Global Trees Initiative:

Maasai Mara & Souss Morocco

Our partners are planting indigenous trees in two areas of vital environmental and cultural importance that have been deforested, in a grassroots, community-led project. We need your help.


  • In Kenya, in a critical habitat and corridor for wildlife in the heart of the Maasai Mara, nestled between the Maasai Mara National Reserve and community-owned conservancies (learn more)

  • In Morocco, in the only habitat of the indigenous argan tree, also called "The Tree of Life," a region sadly denuded of these trees in recent years (learn more)


​​$10 buys a healthy tree grown locally and pays a community member to plant it and nurture it.

100% of your gift goes into this project and nourishes the environment, wildlife, and people for generations to come. As with all our projects, this is entirely community-based and includes an educational element. Young Californians are among the students involved. (learn more)

If you have questions or want to get involved more deeply, please contact us any time. We are so grateful for your help.

In the Maasai Mara of Kenya

The Maasai Mara ecosystem is home to 25% of Kenya's wildlife, with over 90 mammal species and 470 species of birds. Many of the world's most endangered and iconic species live here, including lions, cheetahs, savannah elephants, wild dogs, black rhinoceros, and Maasai giraffes. This is also the seat of the Great Migration, when from July to October each year over a million animals — wildebeests, zebras, elands,Thompson's gazelles — travel from the Serengeti in Tanzania to the Mara and back.

We are supporting the local Maasai community as they reforest a large area along the Talek River, called Olimba. This area was deforested and overgrazed by cattle in the past, but now families have pooled their lands together to create this habitat. Sandwiched between the Maasai Mara National Reserve and the community-owned Naboisho Conservancy, this spot is also a much-needed corridor for wildlife passing through from the National Reserve to the Conservancy. The Narok County government is providing training for the community on how to plant and maintain the new forest as it grows. This is a large project that will plant thousands of trees over several years.

Amos Kipeen demonstrates the native species that will be planted. As part of this project, the community will also plant trees at local schools to engage the students in forestry and create a cultural arboretum for the community, demonstrating the traditional medicinal use and cultural value of these indigenous trees.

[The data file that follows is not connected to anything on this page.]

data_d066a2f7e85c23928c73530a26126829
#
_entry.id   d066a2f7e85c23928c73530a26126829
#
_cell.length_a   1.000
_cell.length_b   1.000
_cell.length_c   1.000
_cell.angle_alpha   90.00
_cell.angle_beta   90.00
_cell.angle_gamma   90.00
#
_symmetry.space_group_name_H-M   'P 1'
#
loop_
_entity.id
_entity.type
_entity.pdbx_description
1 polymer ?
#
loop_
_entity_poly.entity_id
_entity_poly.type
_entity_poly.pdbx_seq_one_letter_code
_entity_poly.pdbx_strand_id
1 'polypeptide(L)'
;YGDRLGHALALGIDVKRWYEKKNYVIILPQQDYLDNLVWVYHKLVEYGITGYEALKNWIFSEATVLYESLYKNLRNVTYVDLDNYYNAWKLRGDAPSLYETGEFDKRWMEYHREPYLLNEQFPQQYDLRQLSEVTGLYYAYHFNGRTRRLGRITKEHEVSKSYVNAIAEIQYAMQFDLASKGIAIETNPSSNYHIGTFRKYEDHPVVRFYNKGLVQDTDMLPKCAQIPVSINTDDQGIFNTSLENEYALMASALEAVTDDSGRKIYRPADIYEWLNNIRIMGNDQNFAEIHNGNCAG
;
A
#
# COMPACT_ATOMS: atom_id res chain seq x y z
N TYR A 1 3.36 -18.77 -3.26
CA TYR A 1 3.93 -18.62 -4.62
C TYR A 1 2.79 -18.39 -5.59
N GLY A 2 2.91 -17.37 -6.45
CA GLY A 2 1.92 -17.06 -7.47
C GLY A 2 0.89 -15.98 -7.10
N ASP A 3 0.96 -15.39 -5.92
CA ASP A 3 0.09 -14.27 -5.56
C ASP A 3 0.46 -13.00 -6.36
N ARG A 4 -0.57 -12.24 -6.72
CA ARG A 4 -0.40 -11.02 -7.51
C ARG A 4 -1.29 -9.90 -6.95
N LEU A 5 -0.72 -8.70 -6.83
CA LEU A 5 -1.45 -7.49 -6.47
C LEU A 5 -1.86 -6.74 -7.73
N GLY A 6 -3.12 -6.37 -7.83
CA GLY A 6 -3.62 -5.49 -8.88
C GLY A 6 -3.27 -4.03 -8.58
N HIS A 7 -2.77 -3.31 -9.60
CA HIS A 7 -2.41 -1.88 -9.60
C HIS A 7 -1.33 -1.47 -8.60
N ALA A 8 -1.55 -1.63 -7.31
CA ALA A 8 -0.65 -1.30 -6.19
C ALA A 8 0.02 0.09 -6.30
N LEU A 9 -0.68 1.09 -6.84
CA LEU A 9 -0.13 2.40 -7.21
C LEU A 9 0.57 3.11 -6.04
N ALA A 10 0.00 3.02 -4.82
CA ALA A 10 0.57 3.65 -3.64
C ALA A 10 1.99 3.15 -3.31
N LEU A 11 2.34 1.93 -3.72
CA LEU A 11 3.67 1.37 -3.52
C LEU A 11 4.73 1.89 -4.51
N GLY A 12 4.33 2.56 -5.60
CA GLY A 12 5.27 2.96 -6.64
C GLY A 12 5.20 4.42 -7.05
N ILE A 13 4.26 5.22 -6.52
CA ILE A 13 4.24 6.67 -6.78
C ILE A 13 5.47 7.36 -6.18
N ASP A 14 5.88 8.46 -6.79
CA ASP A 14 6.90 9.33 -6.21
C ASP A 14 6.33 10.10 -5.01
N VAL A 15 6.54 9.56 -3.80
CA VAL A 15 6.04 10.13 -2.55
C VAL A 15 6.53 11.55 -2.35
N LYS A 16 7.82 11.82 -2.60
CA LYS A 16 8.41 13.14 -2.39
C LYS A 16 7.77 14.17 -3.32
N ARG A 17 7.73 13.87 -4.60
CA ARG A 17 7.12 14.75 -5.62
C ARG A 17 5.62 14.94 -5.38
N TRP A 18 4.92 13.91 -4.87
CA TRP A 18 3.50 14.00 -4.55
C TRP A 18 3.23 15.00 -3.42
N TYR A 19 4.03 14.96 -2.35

In the Souss region of Morocco

The argan tree grows in a particular region of southern Morocco a bit south of Agadir — and no where else in the world. It is such an important tree to the local Amazigh that they call it "the Tree of Life." Women have been making precious argan oil by hand from the fruit of this tree for millennia, and they support their families through this enterprise. Argan trees also preserve the soil in this arid region, and critically these days, they provide a natural barrier to the spreading desertification happening in this part of the world. UNESCO has declared the argan trees of this region a Global Human Legacy.

Sadly, argan trees have been disappearing at an astonishing rate, because of climate change and human activity. But the community here wants to restore the argan forests as much as possible. We are supporting a restoration in and around the village of Ait Oumanouz, in partnership with teachers, students, and a community association. Preserving and replanting argan trees is greatly beneficial for the environment, for Amazigh culture, and for women and children.

Listen to the student Hamza, as he helps you imagine the setting of ancient argan.

Ali Amhal explains the argan project from his community center in Biougra, the base of operations.


"In less than a century, tree density has decreased from 100 to 30 trees per hectare."

Morocco's Tree of Life in Decline, World Agroforestry


Making It Educational

  • In both regions, students are involved in all the plantings. We have developed libraries there that have a significant portion of materials on local nature and environmental topics for student research. Teachers will turn this into a learning opportunity.

  • In Kenya, we are developing a cultural arboretum that will demonstrate and preserve the traditional medicinal use and cultural meaning of the indigenous trees being planted. The teams here are also planting trees at local schools, with students involved in learning about the trees and then caring for them as an ongoing activity.

  • In Morocco, students and community members in the Souss are writing essays, poems, and stories about local nature and traditions, and we will publish an anthology of these writings in an ebook and in print for libraries.

  • Students in California will learn about these tree initiatives during a summer workshop and will follow up with tree-plantings of their own.